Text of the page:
The Tennessee Court of Appeals ruled on January 27, 2012 that
Scholastic Book Clubs' ("Scholastic") use of schools
and teachers to facilitate book sales and deliveries in Tennessee
establishes a sufficient presence in Tennessee requiring Scholastic
to collect sales and use tax on its sales. Scholastic Book
Clubs, Inc. v. Farr, Dkt. No. M2011-01443-COA-R3-CV, slip op.
at 9 (Jan. 27, 2012).
Scholastic markets and sells books and other publications and
products to teachers and students at nursery, primary, and
secondary schools across the United States. During the period under
audit by the Tennessee Department of Revenue, over 8,000 Tennessee
schools participated in Scholastic's program, generating sales
in excess of $34 million. Scholastic did not collect or remit
Tennessee sales and use tax on the book sales and, following audit,
the Department of Revenue issued a $6 million sales tax
The activities of Scholastic in Tennessee were undisputed on the
parties' cross-motions for summary judgment at the trial court.
Specifically, the parties agreed that Scholastic maintained no
property, employees, agents, bank accounts, data, or telephone
listings in the state. The trial court concluded that Scholastic
"lacked a 'substantial nexus' in the State of
Tennessee" and was not required to collect Tennessee sales and
The issue on appeal was whether the activities of Tennessee
schools performed by school employees on behalf of Scholastic
created a sufficient presence in Tennessee under the Commerce
Clause to support an assessment of Tennessee sales and use tax.
Scholastic argued that its only connection to customers in
Tennessee is through mail order catalogs. The teachers distribute
the catalogs to their students and, in some instances, assist
students with the purchase of books. Book orders are submitted to
the teachers, together with payment, and the teachers forward the
orders and payment to Scholastic at its Missouri headquarters. The
orders are filled and sent via common carrier to the teachers to be
distributed to the students in Tennessee. Based on these facts,
Scholastic maintained that it did not have a physical presence in
Tennessee and that the teachers were not agents of Scholastic.
The Court of Appeals reasoned that the issue was not whether the
teachers were "agents" of Scholastic but whether
Scholastic's connections with Tennessee schools and teachers
established a "substantial nexus" to sustain the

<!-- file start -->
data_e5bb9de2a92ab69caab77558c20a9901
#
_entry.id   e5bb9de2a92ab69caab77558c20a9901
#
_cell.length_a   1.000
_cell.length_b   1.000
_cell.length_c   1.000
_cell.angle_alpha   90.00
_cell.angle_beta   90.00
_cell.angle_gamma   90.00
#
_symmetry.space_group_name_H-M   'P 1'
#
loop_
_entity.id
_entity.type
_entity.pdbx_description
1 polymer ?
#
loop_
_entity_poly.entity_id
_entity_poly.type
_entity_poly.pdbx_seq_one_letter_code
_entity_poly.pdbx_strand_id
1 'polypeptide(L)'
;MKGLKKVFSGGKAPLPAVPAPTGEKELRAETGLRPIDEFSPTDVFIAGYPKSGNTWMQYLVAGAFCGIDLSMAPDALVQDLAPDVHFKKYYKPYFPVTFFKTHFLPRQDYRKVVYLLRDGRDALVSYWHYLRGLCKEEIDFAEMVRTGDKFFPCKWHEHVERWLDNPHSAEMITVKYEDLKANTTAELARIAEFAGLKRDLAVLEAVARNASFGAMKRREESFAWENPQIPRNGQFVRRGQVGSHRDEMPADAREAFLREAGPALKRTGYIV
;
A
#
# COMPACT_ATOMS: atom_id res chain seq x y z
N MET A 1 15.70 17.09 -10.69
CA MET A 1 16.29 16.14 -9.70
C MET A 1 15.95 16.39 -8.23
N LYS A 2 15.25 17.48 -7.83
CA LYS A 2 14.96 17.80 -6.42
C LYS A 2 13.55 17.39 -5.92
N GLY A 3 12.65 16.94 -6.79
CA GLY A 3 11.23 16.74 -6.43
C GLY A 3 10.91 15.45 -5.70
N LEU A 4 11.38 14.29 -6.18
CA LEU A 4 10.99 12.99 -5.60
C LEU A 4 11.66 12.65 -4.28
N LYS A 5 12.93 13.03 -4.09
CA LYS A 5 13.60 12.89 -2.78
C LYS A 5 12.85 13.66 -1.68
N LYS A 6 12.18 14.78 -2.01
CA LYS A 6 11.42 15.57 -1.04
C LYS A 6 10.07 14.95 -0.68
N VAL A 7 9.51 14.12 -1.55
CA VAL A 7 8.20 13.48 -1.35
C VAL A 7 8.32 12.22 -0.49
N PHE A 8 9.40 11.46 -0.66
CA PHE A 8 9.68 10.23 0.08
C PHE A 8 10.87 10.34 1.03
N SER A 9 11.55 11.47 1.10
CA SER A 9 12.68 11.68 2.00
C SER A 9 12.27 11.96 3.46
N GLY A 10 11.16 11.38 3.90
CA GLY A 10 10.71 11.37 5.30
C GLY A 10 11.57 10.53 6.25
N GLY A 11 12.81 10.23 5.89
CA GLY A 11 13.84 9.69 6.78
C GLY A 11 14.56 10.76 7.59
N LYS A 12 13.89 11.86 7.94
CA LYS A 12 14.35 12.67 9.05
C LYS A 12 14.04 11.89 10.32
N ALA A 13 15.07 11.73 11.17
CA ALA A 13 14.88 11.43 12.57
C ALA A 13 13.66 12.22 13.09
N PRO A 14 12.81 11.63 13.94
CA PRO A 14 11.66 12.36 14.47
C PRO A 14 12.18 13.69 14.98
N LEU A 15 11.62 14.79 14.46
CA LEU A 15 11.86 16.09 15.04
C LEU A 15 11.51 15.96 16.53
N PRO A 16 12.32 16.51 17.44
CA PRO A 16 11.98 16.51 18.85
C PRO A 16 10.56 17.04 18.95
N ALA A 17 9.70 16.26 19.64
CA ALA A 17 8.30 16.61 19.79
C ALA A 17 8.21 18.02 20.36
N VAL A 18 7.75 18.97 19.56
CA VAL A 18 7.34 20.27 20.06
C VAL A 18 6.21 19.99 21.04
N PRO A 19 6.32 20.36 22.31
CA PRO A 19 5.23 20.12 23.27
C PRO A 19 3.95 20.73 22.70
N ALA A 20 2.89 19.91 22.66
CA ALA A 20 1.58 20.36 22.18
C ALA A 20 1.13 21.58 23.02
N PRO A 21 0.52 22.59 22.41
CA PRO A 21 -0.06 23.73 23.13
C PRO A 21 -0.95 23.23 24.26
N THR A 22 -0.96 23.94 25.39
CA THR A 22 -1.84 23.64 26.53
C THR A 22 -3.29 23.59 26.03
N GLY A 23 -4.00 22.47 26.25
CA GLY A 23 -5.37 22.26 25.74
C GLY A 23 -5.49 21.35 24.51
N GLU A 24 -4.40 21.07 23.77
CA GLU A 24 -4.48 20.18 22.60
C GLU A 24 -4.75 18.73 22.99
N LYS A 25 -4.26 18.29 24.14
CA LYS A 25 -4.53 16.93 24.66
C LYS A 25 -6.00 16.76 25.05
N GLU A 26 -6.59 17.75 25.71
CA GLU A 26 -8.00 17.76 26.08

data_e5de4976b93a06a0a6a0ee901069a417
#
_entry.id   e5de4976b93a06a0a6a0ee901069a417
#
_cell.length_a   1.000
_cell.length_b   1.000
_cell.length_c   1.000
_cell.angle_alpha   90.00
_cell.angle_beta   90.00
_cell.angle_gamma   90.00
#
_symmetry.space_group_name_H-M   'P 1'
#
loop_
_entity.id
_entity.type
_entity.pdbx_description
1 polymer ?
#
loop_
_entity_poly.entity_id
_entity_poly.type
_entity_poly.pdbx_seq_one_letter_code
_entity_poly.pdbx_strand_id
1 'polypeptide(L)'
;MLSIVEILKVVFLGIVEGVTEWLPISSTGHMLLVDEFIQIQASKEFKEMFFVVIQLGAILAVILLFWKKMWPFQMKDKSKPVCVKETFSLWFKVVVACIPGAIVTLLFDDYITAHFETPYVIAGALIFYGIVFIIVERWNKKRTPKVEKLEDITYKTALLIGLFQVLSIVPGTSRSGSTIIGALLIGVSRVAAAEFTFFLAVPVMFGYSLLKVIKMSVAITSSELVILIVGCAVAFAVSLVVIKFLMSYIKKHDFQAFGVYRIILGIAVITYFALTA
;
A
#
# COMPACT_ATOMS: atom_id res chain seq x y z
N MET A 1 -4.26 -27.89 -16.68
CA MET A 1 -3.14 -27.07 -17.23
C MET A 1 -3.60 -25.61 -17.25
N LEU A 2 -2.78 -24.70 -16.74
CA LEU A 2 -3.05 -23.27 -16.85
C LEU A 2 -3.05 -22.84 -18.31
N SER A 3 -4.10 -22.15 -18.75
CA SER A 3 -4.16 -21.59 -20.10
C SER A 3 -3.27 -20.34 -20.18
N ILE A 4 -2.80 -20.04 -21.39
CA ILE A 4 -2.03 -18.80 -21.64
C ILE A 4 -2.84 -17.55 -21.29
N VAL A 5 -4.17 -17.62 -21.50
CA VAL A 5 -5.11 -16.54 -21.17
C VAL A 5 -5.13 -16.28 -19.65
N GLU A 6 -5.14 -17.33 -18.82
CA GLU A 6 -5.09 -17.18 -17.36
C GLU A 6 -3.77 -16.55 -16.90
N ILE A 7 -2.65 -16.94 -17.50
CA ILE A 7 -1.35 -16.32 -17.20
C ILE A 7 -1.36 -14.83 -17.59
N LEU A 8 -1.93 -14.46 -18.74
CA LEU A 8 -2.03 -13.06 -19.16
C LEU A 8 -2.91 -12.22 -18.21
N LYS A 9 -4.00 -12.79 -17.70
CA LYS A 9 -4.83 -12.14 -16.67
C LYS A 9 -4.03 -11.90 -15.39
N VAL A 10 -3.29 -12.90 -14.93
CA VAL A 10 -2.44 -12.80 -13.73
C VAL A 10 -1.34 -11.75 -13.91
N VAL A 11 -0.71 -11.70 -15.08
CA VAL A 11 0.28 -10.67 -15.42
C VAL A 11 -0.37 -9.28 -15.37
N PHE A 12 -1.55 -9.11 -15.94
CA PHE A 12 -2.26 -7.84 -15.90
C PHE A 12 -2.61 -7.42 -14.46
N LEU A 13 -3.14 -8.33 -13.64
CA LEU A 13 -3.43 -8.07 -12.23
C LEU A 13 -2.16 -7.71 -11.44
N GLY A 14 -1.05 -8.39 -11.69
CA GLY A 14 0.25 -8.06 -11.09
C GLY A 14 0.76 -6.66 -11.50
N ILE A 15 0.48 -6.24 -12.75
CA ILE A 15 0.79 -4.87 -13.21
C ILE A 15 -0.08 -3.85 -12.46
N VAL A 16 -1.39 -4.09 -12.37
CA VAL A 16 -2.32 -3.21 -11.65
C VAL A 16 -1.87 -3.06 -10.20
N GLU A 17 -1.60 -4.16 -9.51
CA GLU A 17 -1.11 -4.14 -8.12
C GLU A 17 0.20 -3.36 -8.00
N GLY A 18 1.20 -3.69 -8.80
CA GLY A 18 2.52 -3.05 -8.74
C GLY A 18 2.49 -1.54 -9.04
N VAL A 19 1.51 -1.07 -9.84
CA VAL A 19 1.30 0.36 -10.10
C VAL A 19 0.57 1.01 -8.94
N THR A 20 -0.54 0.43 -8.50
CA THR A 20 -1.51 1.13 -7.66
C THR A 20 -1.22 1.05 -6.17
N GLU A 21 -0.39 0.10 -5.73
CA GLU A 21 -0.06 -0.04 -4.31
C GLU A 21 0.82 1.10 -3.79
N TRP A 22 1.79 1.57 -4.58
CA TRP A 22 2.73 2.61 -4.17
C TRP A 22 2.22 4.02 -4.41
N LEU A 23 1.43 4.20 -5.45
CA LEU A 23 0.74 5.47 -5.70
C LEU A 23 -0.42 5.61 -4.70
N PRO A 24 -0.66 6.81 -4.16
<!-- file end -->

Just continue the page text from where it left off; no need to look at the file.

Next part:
assessment on Commerce Clause grounds. This issue has a long
history of being litigated across the country, and the Court
acknowledged a split in other jurisdictions such as California,
Kansas, Michigan, and most recently in Connecticut.
The Tennessee Court of Appeals relied on its most recent nexus
decision, Arco Building Systems, Inc. v. Chumley, 209
S.W.3d 63 (Tenn. Ct. App. 2006), to conclude that Scholastic had
created "a de facto marketing and distribution
mechanism within Tennessee's schools ... utilizing Tennessee
teachers to sell books to school children and their parents."
Accordingly, the Court held that Scholastic's connections with
customers in Tennessee did not fall within the "safe
harbor" of the Commerce Clause established by Quill Corp.
v. North Dakota, 504 U.S. 298 (Tenn. Ct. App. 1992). Moreover,
the Court rejected Scholastic's assertion that it used no
public services in Tennessee, because "this State's school
facilities and teachers are, in large part, funded by taxpayer
The Court of Appeals has remanded the case to the trial court
for further proceedings consistent with the ruling. In addition to
raising a Commerce Clause challenge, Scholastic also raised Due
Process and Tennessee Constitutional challenges that were not
decided on the parties' cross-motions for summary judgment.
Scholastic has sixty (60) days within which to file an application
with the Tennessee Supreme Court for discretionary review.
Practice Pointer: This decision
continues a troubling trend in Tennessee for multistate businesses
that have typically focused on compensated employees and
contractors when determining what states in which they must collect
and remit use tax. In Arco, the activity that satisfied the nexus
standard was the use if an in-state manufacturer. Here, the Court
of Appeals ignores the fact that the teachers were uncompensated
for their participation in the Scholastic program, focusing instead
on the fact that the teachers' activities are performed on
behalf of Scholastic regardless of monetary compensation. The
broader standard that has evolved will require out-of-state
companies to reconsider current filing positions in Tennessee based
on activities performed on their behalf by various third
The content of this article is intended to provide a general
guide to the subject matter. Specialist advice should be sought
about your specific circumstances.
To print this article, all you need is to be registered on Mondaq.com.
Click to Login as an existing user or Register so you can print this article.
Do you have to pay taxes on fringe benefits you receive from your employer? The answer is, "It depends." Figuring out how to differentiate between taxable and non‐taxable fringe benefits can be complex.
Register for Access and our Free Biweekly Alert for
This service is completely free. Access 250,000 archived articles from 100+ countries and get a personalised email twice a week covering developments (and yes, our lawyers like to think you’ve read our Disclaimer).